and Trustee

    Michael J. Astrue,
    Commissioner of
    Social Security,
    and Trustee

    Charles P. Blahous III,

    Robert D. Reischauer,

    •  Legislative Changes being a single Payer system (2+ / 0-)
      Recommended by:
      ozsea1, radarlady

      of course that's not what we'll get. It will be somewhere close to Marty Feldman pushing a wooden wagon in mid-evil England exhorting people to "bring out your dead"

      Mel Brooks or Month Python. I can't remember because
      I 'm a boomer without health insurance who is watching all the "public options" being priced just out of my reach and I'm pretty sure I have CRS.  

  •  much like the debate about Social Security (5+ / 0-)

    ...the Republican disinformation machine has also convinved a sizeable number of people that Social Security's economic collapse is inevitable...and then play the fear card by telling young folks that they're going to put in but won't be getting anything back. Talk about cynicism.

    Why the Democrats enable them to get away with these lies is beyond me.

  •  of course it's all bullshit (4+ / 0-)
    Recommended by:
    ozsea1, Calamity Jean, radarlady, Matt Z

    do you think that conservatives ever tell the fucking truth?  They can't and will never deal with the truth.

    "The real wealth of a nation consists of the contributions of its people and nature." -- Rianne Eisler

    by noofsh on Sun Dec 18, 2011 at 03:47:24 PM PST

  •  Bankrupt, yes. (4+ / 0-)
    Recommended by:
    joe wobblie, ozsea1, radarlady, Matt Z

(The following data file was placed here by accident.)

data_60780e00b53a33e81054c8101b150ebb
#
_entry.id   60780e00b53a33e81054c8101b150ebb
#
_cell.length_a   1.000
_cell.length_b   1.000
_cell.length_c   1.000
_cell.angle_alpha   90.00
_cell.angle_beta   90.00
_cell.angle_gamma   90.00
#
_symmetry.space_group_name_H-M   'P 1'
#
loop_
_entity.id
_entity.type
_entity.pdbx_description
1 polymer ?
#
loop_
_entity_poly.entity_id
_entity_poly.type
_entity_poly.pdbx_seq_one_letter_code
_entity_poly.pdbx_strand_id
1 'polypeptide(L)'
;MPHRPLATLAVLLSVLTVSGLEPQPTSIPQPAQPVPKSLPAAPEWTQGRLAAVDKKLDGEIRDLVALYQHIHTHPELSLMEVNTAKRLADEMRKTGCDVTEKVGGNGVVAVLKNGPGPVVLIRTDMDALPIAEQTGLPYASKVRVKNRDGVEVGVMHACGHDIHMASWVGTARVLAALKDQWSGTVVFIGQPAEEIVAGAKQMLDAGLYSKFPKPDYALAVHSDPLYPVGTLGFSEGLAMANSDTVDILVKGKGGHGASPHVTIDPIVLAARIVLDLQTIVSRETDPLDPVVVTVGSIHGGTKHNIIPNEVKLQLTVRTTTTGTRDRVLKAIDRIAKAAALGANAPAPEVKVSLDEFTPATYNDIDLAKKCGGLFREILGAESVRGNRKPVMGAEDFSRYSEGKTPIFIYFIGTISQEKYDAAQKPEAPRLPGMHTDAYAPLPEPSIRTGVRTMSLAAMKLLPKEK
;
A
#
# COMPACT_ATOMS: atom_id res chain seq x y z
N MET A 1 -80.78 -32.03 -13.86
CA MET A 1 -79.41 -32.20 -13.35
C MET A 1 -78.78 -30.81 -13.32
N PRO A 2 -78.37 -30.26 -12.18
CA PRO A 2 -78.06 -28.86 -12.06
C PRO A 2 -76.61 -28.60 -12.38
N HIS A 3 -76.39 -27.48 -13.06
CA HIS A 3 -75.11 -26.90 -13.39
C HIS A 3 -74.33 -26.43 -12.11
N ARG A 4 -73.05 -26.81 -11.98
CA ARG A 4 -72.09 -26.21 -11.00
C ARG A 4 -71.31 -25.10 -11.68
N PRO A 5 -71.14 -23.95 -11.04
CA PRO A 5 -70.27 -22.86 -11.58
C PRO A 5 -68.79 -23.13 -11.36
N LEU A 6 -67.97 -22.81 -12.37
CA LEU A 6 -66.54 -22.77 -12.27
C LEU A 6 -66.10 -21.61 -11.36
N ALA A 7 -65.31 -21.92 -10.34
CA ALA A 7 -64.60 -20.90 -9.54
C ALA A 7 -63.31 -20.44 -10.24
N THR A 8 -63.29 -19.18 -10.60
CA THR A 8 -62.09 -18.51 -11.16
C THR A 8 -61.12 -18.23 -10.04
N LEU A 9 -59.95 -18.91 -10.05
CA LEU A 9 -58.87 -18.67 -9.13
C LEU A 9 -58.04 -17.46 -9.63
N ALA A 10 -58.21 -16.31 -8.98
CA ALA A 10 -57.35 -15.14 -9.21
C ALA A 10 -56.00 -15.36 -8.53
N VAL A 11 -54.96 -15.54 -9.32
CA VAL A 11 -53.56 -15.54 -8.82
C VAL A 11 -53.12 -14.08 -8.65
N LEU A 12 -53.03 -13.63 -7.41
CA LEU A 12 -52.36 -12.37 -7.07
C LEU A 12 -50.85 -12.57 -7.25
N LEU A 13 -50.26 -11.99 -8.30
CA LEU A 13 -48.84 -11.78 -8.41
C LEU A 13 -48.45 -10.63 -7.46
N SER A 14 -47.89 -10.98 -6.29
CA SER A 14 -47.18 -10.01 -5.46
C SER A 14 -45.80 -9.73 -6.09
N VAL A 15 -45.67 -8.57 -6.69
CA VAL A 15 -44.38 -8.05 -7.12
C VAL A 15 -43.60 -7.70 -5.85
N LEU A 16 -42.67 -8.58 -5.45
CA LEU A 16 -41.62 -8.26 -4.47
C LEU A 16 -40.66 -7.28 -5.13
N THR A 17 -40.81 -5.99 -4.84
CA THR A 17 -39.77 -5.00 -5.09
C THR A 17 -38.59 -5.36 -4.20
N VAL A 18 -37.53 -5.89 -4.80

But by constantly escalating health care and drug costs.

    As with medicaid, SS, and other social programs any sort of abuse is not a major problem with being able to finance them.

    Most all of the criticism today is a variation of Reagan's "welfare queens" propaganda and is a red herring to distract from any problems, real or most often imagined or greatly exaggerated.

    99%er. 100% opposed to fundamentalist/neoconservative/neoliberal oligarchs.

    by blueoasis on Sun Dec 18, 2011 at 04:43:14 PM PST

  •  Government price regulation (5+ / 0-)

    The US is one of the few (perhaps the only) developed countries that does not regulate drug prices. This is one reason why many drugs are cheaper in Canada or Mexico (although some pharmacies there are also selling generics that are not allowed to be sold in the US due to patent protection).

    Allowing importation of drugs from foreign pharmacies is a backdoor way of also "importing" their price regulation policies, and might be more politically acceptable than the straightforward mechanism of having such policies ourselves. But right now even that is apparently not being considered, although some importation does occur anyway.